Clockwise: Public Security Minister Omer Barlev, Prime Minister Naftali Bennett, Attorney General Gali Baharav-Miara and Justice Minister Gideon Sa'ar

Police minister says Pegasus only used in handful alleged spying instances

Barlev says police review found that only 3 out of 26 alleged cases of cops hacking into phones of civilians were true; PM appoints task force featuring Shin Bet and Mossad personnel to look into scandal

Yuval Karni, Liran Levi |
Published: 02.08.22, 22:36
Public Security Minister Omer Barlev said Tuesday evening that the powerful Pegasus spyware was only used against a handful of individuals out of over two dozen prominent Israeli figures whose phones were reportedly hacked by the police without authorization.
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  • Barlev said he was citing a police review of 26 instances alleged in a bombshell report by Calcalist, a Ynet sister publication, that claimed that cops have been secretly snooping on Israeli civilians — including journalists, political activists and even former prime minister Benjamin Netanyahu's inner circle — without a court order. The minister said that "only three cases have been found to be true."
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    גלי בהרב מיארה, נפתלי בנט, גדעון סער, עומר ברלב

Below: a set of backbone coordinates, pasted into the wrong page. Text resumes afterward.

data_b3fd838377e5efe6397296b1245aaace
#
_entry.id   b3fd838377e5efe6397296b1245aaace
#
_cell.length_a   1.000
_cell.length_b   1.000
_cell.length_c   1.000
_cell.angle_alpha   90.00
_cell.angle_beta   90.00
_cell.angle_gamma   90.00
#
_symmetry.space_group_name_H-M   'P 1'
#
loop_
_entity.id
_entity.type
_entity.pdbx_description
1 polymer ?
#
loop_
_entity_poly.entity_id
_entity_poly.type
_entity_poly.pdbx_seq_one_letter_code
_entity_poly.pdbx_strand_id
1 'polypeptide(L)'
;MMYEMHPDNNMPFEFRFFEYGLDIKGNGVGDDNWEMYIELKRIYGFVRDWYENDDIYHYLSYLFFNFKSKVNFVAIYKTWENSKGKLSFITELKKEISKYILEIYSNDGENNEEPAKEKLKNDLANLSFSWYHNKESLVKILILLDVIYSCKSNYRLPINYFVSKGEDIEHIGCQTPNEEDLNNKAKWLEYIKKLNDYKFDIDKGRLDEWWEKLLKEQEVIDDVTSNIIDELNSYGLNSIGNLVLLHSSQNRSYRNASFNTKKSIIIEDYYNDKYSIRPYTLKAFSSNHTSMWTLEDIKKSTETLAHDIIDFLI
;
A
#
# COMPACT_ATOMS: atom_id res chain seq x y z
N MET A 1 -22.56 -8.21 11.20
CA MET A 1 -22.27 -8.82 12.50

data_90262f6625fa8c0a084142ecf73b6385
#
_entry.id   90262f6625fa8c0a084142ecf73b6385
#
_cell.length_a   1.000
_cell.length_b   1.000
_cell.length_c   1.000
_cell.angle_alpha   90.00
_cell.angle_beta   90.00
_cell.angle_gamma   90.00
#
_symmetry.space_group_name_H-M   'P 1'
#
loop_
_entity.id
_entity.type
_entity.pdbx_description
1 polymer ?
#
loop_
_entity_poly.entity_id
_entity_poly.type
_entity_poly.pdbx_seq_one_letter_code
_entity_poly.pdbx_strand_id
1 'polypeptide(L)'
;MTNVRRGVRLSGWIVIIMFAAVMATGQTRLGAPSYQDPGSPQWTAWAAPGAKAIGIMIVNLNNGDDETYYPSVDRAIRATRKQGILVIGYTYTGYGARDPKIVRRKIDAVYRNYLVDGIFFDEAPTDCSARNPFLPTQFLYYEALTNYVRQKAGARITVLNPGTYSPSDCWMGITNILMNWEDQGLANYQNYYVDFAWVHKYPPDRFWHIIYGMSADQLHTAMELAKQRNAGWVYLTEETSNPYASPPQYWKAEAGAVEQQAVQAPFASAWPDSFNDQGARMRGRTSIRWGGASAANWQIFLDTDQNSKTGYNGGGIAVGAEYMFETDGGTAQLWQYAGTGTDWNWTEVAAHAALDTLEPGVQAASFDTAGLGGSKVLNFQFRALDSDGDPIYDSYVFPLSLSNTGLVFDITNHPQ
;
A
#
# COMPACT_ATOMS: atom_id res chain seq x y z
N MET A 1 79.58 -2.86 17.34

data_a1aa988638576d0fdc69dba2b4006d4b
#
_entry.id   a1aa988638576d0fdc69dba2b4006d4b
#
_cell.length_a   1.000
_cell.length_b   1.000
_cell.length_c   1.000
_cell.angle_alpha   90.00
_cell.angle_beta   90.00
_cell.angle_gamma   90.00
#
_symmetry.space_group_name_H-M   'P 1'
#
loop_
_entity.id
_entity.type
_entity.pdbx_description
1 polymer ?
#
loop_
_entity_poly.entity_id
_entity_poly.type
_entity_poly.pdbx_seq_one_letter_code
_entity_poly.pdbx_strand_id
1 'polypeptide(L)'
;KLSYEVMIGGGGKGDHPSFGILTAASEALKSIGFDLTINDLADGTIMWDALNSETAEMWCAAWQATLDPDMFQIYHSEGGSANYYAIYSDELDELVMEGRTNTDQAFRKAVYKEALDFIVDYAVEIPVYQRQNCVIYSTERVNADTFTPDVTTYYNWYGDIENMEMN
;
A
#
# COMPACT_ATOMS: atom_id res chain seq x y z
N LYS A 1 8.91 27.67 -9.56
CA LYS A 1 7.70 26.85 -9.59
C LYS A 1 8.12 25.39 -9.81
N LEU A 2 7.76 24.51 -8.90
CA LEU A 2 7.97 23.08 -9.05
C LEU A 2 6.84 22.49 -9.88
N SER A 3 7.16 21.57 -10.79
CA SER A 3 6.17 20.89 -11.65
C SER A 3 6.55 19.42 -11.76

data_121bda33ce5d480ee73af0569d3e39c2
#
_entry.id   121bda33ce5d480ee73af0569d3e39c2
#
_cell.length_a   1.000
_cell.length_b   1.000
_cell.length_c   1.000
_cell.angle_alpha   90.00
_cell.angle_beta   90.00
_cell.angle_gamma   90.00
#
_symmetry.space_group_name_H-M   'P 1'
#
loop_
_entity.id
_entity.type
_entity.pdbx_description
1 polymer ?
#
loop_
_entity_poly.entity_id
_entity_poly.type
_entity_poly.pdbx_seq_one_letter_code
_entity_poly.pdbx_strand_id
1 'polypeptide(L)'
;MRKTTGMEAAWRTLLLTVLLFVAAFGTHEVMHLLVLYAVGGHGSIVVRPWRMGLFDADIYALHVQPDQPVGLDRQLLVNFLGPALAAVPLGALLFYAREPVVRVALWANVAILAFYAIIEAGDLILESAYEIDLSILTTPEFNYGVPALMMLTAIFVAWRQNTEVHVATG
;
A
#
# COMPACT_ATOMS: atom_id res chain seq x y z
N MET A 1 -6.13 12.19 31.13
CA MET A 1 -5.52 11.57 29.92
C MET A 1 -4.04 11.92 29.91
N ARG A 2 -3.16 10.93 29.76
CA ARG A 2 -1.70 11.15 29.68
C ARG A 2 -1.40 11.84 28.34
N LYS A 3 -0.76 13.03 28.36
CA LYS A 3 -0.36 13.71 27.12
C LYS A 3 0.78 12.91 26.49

גלי בהרב מיארה, נפתלי בנט, גדעון סער, עומר ברלב
    Clockwise: Public Security Minister Omer Barlev, Prime Minister Naftali Bennett, Attorney General Gali Baharav-Miara and Justice Minister Gideon Sa'ar
    (Photo: Yariv Katz, AFP, the Justice Ministry, Knesset, Noam Moskowitz)
    The statement comes after Barlev met with Prime Minister Naftali Bennett, Justice Minister Gideon Sa'ar and newly-appointed Attorney General Gali Baharav-Miara to discuss the spiraling scandal.
    After the meeting, Bennett's office said that he decided to appoint a task force featuring personnel from the Shin Bet and Mossad intelligence agencies that would help investigate allegations of police espionage.
    The move comes one day after Barlev, who oversees law enforcement in the government, announced on Twitter he was setting up a cabinet-level commission of inquiry, saying he won't allow "such failings on my watch."
    However, that level of scrutiny did not satisfy at least three of Barlev's cabinet colleagues who demanded an independent, extra-governmental commission of inquiry.
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    בנימין נתניהו
    בנימין נתניהו
    Opposition Leader Benjamin Netanyahu
    (Photo: Alex Kolomoisky)
    Distrust in law enforcement reached record highs in Israel after police top brass and Barlev himself outright denied the veracity of the reports for weeks before conceding that some unauthorized spying did take place.
    An incandescent Netanyahu also joined the call on Monday in a fiery Knesset speech in which he called the findings "a dark day for the State of Israel" and equated the alleged use of the military-grade spyware to the Israeli military blowing up civilians.
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